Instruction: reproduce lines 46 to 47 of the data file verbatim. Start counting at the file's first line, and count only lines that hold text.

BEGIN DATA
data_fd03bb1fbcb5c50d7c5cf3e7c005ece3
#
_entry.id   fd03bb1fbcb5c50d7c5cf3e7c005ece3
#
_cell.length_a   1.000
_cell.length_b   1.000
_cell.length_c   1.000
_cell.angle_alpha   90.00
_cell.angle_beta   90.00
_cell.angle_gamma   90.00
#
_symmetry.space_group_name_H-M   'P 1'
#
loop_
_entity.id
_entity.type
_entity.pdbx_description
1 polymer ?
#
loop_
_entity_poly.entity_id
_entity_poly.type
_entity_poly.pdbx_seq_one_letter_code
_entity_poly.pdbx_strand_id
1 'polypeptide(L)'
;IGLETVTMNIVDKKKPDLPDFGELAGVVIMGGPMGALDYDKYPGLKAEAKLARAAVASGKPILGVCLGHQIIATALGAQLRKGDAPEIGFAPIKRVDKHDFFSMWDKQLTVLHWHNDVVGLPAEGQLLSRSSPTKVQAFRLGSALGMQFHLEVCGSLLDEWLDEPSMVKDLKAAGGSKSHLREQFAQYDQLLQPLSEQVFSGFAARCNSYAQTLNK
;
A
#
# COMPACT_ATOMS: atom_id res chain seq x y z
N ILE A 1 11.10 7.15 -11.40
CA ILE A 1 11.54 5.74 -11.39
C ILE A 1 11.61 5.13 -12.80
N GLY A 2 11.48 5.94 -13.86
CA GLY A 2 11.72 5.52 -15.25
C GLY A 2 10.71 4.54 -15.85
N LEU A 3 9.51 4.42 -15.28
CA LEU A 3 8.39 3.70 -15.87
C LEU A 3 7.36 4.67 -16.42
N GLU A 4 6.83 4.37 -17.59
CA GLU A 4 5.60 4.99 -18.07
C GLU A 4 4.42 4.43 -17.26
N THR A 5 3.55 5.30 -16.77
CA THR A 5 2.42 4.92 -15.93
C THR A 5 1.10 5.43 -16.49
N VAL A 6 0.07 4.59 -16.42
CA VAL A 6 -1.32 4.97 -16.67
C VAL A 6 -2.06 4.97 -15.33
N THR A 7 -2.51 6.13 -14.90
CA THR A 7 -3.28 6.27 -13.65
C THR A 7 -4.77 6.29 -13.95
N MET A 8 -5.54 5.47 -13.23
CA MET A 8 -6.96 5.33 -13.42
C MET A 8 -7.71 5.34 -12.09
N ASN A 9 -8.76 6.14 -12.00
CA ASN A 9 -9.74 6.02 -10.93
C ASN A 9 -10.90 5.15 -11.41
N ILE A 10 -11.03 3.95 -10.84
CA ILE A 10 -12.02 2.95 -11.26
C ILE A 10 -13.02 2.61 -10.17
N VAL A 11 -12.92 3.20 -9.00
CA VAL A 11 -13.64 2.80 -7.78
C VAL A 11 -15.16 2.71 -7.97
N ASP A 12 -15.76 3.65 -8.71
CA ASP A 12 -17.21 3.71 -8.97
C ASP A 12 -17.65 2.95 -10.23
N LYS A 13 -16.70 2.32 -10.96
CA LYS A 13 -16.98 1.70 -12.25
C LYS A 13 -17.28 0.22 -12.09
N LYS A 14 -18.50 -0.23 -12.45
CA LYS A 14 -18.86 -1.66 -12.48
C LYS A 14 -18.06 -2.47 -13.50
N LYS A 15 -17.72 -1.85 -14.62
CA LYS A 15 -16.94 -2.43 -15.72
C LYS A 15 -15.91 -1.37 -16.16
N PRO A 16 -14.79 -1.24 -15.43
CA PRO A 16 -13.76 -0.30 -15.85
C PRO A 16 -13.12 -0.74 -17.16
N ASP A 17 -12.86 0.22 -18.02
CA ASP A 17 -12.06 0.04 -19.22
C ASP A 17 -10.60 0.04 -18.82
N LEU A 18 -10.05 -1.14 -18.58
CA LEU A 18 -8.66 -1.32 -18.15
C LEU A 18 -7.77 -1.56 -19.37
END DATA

N VAL A 6 0.07 4.59 -16.42
CA VAL A 6 -1.32 4.97 -16.67